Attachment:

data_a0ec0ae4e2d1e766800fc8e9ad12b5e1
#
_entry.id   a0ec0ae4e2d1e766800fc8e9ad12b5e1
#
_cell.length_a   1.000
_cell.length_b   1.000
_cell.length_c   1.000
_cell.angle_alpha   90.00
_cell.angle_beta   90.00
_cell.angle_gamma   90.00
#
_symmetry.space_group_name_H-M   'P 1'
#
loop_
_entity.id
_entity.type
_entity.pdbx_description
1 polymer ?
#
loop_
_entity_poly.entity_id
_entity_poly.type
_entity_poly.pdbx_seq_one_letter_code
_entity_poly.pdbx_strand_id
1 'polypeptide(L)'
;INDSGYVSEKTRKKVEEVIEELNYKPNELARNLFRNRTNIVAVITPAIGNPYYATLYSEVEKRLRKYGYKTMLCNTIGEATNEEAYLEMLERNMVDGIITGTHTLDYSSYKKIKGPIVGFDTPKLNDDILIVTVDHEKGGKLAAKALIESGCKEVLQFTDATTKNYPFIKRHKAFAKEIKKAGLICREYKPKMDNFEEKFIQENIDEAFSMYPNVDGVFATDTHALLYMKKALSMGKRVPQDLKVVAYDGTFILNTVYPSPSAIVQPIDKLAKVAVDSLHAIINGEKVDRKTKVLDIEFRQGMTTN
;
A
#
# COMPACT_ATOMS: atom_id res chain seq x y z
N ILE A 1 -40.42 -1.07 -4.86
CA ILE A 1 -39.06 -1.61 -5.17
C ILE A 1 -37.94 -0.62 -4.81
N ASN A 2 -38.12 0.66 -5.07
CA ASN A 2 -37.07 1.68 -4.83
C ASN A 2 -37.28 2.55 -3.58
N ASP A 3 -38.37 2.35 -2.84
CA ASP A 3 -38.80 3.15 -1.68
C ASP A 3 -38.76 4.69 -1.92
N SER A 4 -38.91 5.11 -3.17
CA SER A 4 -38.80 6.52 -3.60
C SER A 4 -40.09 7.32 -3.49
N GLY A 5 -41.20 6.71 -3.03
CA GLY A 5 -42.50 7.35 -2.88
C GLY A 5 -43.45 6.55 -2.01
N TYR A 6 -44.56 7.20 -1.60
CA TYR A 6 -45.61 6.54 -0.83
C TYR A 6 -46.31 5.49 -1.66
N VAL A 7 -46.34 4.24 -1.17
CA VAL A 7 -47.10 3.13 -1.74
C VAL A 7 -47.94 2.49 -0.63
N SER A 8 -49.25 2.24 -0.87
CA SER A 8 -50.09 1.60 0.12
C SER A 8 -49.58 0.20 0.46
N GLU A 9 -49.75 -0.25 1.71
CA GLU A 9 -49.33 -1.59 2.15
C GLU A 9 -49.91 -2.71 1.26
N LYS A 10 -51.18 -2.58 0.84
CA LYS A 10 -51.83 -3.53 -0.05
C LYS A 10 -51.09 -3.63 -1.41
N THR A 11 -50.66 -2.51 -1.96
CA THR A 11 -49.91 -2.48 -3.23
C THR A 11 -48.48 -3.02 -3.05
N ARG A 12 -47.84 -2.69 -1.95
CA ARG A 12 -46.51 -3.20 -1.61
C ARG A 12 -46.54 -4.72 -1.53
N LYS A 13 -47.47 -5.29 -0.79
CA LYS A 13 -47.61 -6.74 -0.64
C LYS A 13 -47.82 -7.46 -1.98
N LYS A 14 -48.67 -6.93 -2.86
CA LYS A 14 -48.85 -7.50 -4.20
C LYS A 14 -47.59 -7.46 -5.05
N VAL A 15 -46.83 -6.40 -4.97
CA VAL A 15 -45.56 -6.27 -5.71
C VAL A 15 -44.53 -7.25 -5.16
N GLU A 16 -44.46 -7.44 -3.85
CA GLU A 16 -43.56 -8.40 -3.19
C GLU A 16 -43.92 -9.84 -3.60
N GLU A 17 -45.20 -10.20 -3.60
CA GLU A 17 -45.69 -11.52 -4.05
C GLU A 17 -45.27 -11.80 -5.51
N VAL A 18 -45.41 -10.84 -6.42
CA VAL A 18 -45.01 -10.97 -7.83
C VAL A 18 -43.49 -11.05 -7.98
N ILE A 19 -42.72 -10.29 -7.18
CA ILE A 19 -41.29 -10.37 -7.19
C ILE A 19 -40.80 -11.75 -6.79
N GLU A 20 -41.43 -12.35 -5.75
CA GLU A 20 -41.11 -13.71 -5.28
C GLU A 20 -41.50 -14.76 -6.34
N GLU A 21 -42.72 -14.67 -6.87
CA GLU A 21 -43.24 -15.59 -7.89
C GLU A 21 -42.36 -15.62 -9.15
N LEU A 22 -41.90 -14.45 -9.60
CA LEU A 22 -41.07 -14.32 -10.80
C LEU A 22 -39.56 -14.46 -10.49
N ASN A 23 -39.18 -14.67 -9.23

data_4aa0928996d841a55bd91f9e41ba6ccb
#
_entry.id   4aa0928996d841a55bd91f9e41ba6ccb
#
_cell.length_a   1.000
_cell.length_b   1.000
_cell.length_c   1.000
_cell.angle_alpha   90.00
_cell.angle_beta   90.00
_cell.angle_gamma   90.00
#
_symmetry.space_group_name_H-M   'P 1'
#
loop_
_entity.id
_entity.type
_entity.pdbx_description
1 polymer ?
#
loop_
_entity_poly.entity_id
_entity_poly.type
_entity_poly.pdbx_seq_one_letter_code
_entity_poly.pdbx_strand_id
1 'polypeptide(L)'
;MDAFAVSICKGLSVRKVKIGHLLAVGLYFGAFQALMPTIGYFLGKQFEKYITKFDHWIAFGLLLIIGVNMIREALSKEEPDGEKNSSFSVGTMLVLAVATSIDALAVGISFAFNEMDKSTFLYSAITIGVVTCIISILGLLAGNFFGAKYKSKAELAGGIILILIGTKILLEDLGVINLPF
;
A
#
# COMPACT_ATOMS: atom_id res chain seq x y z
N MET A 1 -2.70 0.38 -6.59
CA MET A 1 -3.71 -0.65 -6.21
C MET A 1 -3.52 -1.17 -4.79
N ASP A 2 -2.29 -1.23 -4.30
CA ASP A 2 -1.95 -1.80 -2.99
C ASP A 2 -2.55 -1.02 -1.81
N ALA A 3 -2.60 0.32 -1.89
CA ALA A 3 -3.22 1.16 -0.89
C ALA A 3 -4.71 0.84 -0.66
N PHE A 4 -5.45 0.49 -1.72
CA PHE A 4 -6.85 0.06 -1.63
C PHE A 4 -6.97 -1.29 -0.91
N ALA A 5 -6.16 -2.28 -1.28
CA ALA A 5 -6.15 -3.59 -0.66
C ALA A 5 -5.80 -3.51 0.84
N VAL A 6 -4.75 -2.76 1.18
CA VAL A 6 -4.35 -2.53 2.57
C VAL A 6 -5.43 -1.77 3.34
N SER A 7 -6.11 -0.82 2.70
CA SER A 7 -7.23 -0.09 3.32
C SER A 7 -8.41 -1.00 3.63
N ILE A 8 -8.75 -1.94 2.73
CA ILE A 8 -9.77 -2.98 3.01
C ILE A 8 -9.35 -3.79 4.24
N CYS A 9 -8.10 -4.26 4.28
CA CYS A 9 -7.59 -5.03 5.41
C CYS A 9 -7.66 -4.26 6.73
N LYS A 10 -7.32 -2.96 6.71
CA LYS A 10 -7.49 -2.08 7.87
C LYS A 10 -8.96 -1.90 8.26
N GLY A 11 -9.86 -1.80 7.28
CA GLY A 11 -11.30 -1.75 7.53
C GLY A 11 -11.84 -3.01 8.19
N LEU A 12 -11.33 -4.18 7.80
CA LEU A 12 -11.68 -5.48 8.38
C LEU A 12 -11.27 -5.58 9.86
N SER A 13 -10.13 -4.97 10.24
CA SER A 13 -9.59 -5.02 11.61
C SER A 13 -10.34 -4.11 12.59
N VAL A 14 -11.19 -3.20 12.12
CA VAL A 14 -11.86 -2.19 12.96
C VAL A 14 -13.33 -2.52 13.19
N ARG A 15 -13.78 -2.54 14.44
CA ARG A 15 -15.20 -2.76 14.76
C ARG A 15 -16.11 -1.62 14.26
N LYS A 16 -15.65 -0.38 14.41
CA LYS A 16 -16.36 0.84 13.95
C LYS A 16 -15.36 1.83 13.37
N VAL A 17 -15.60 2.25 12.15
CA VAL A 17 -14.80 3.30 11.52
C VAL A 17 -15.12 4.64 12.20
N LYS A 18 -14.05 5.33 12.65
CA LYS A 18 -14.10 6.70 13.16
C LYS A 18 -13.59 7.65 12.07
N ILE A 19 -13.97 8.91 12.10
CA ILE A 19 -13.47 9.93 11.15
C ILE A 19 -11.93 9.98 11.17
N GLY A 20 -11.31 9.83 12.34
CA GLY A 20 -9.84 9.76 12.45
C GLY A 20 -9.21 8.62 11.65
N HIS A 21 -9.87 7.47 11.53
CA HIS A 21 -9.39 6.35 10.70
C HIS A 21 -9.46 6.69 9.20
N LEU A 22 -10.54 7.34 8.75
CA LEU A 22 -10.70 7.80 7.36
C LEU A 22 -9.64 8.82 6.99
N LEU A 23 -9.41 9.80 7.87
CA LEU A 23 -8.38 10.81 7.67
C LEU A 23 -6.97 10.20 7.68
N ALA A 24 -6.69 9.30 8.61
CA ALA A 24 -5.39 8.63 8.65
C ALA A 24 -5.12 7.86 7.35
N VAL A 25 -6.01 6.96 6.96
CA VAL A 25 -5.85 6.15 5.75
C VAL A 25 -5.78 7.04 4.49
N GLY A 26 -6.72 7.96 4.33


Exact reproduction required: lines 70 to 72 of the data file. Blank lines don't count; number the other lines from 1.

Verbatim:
N LYS A 14 -48.67 -6.93 -2.86
CA LYS A 14 -48.85 -7.50 -4.20
C LYS A 14 -47.59 -7.46 -5.05